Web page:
Recently, I wrote the first post of where markets began and some of the barriers we have encountered along the way to healthy food for all. I hope that those who read it understood the distinction I was making between individual, institutional and structural racism.

In it, I gave my version of the chronological history of markets in order to show the intentional and thoughtful work done by leaders so far. One of those milestones was the work with public health advocates, starting in the early 2000s and one of the examples I use of that is Kaiser Permanente’s creation of farmers markets. This began around 2003, when ob/gyn Dr. Preston Manning had an idea to put a farmers market on the Oakland  KP campus and begat a movement of “market champions”around the U.S. during their shift to wellness rather than crisis care. This report on their markets came out a few years ago and has some very interesting analysis of market interventions.  The evolution of the “campus” market in the emerging market typology spectrum linked below is illustrated in there as is some data on the marked increase in the consumption of fruits and vegetables among surveyed marketgoers, and (what I remember as the surprising outcome to them ) of the increase in social capital for their staff. (Here is the draft version of the market typology.)

The KP markets marked one of the first long-term partnerships with a health care provider interested in them as interventions for their target audience. In other words, it seems to be the beginning of the era of partners realizing markets were more nimble than they had previously seemed and so could be added into new communities for multiple reasons, including those with complex public health goals. The KP/market relationship seemed strained at times (full disclosure: back then, my organization  was in discussion to help KP with their market strategy, but the New Orleans levee breaks of 2005 took precedence for our time. We did continue to discuss markets with them and even included their staff in some of Market Umbrella’s trans•act research into market evaluation), but  KP remained thoughtful about how they supported markets and constantly offered some good critical thinking about the capacity of markets and what success measures that they thought were appropriate.

I became fond of saying that the relationship was a match made in heaven as (back then) markets were all energy with little discipline and public health was all discipline with little energy. These health partnerships have led to many things, like the incentive strategy and the expansion of the voucher programs. There is no doubt that market have adopted a wider view of good food  and done an amazing job at encouraging those with benefit program dollars to come to their markets. Most importantly, markets gained a better understanding of the social determinants of health paradigm.

World Health Organization (WHO) offers a two tier view of these factors: the daily physical environment of a person and the distribution of resources and the political power to change the factors. It is important to address the safety, transportation needs, housing etc of a person who is at-risk in order to offer solutions to repair their health, but without also addressing how that environment ended as less safe or without decent places to live, that individual will remain at risk. What is also important to note about these indicators is that they rely on community wealth being available. Before we tied our market balloon to these pillars of health, our initiatives were often seen as elitist and obsessed with a construct of local that had no relevance to the larger world. Now of course, it is clear that addressing inequities cannot be completed by outside funders swooping in, and that entrepreneurial activity is a necessary aspect for empowerment; efforts across the globe in micro-investing or Slow Money here in the U.S. have shown the trend is appealing even to big time money folks. So economic power at the local level is key to this shift and in food systems, no one does that better than farmers markets.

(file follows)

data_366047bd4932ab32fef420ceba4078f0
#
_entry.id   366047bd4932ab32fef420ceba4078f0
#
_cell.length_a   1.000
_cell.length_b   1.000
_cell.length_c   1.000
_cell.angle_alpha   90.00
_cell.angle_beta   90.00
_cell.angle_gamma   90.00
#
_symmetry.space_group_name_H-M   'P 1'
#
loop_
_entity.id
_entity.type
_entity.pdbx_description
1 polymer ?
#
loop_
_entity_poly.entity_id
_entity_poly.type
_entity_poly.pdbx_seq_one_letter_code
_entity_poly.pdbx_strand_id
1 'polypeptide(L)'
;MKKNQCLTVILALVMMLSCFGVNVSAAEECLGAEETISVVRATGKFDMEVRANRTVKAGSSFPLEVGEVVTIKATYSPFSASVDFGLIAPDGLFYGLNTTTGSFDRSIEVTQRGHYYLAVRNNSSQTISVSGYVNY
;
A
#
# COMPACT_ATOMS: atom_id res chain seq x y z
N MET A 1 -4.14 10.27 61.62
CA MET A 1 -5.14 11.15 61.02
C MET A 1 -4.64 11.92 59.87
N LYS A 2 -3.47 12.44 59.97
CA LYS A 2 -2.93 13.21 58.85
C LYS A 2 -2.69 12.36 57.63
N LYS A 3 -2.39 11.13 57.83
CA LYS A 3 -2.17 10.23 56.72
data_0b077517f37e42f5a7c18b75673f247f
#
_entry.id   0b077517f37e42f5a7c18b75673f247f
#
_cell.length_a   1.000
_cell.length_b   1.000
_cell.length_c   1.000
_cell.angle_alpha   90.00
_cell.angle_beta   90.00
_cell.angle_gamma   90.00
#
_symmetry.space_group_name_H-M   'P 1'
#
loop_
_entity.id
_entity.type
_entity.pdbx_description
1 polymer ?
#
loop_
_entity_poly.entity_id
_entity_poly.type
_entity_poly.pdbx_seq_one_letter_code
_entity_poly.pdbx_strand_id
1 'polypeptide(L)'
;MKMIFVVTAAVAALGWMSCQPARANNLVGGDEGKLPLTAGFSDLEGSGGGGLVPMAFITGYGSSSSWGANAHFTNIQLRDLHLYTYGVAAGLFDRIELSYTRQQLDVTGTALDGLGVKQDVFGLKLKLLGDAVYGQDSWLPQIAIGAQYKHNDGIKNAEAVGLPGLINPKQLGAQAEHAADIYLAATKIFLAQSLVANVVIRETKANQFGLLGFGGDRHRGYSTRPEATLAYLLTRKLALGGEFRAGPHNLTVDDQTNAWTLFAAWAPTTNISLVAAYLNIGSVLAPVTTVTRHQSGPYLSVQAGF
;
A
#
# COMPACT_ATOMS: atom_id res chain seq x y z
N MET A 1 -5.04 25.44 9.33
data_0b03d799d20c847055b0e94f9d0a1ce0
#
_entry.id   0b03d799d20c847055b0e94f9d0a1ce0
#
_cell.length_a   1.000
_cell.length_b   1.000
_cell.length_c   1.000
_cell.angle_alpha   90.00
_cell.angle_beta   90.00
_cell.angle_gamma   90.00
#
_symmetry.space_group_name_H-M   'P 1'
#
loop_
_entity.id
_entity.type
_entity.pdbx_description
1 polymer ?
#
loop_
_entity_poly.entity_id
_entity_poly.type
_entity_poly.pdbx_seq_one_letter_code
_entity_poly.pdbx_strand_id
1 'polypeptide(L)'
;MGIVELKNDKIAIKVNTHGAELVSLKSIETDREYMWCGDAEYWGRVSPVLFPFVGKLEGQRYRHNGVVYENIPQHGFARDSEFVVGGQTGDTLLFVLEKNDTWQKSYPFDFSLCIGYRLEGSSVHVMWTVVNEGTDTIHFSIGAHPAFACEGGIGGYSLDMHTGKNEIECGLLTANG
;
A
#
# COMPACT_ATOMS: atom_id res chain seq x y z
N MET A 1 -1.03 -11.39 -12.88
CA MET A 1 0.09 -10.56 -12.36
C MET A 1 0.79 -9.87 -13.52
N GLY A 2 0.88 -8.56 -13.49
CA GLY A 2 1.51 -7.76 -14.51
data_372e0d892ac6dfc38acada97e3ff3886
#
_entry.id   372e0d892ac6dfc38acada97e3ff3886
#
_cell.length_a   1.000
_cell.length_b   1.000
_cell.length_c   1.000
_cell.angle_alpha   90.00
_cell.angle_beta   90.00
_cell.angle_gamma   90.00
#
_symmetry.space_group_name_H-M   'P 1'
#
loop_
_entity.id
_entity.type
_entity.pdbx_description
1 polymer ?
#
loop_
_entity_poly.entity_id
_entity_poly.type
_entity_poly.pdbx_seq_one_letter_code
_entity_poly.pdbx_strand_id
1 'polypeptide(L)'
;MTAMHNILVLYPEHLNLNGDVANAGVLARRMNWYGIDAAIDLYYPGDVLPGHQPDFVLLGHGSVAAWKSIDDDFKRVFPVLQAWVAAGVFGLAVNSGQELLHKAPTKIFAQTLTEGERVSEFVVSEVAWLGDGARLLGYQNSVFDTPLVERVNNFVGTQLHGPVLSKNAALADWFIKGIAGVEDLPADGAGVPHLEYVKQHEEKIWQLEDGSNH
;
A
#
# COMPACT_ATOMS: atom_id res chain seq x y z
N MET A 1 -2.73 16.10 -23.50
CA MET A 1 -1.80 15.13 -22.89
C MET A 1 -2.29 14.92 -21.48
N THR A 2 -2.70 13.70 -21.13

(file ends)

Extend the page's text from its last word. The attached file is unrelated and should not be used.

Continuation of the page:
Kellogg Foundation’s shift about the same time to a continuum of health for families  – encapsulated beautifully at one of their conferences as”first food, early food, school food, community food”  – allowed them  to lead the discussion on this overarching strategy. The foundation focuses on “three key factors of success and their intersections: education and learning; food, health and well-being; and family economic security. Lots of good language to seek out as well viewing some of the work from Kellogg and its partners. Check out their resources.

The CDC definition:

“the conditions in the environments in which people live, learn, work, play, worship, and age that affect a wide range of health, functioning, and quality-of-life outcomes and risks. Conditions (e.g., social, economic, and physical) in these various environments and settings (e.g., school, church, workplace, and neighborhood) have been referred to as “place.” In addition to the more material attributes of “place,” the patterns of social engagement and sense of security and well-being are also affected by where people live.

http://www.cdc.gov/socialdeterminants/data/index.htm

So place and the civic engagement could be the two buckets to consider. How can markets address either of these? Place is pretty simple isn’t it? Let’s say that your market is working to add at-risk shoppers using an incentive and EBT program and finds that one chief barrier is the lack of public transportation options around your location. It may help to advocate for a bus to alter its route for the market day. Or to add more bike parking to encourage non-drivers or to set aside a few parking spaces close to the entrance for drop-offs, shuttles, jitneys or uber. One great way to look at the place around you is to use PPS’ Placemaking audits and tools and see how inviting your area is.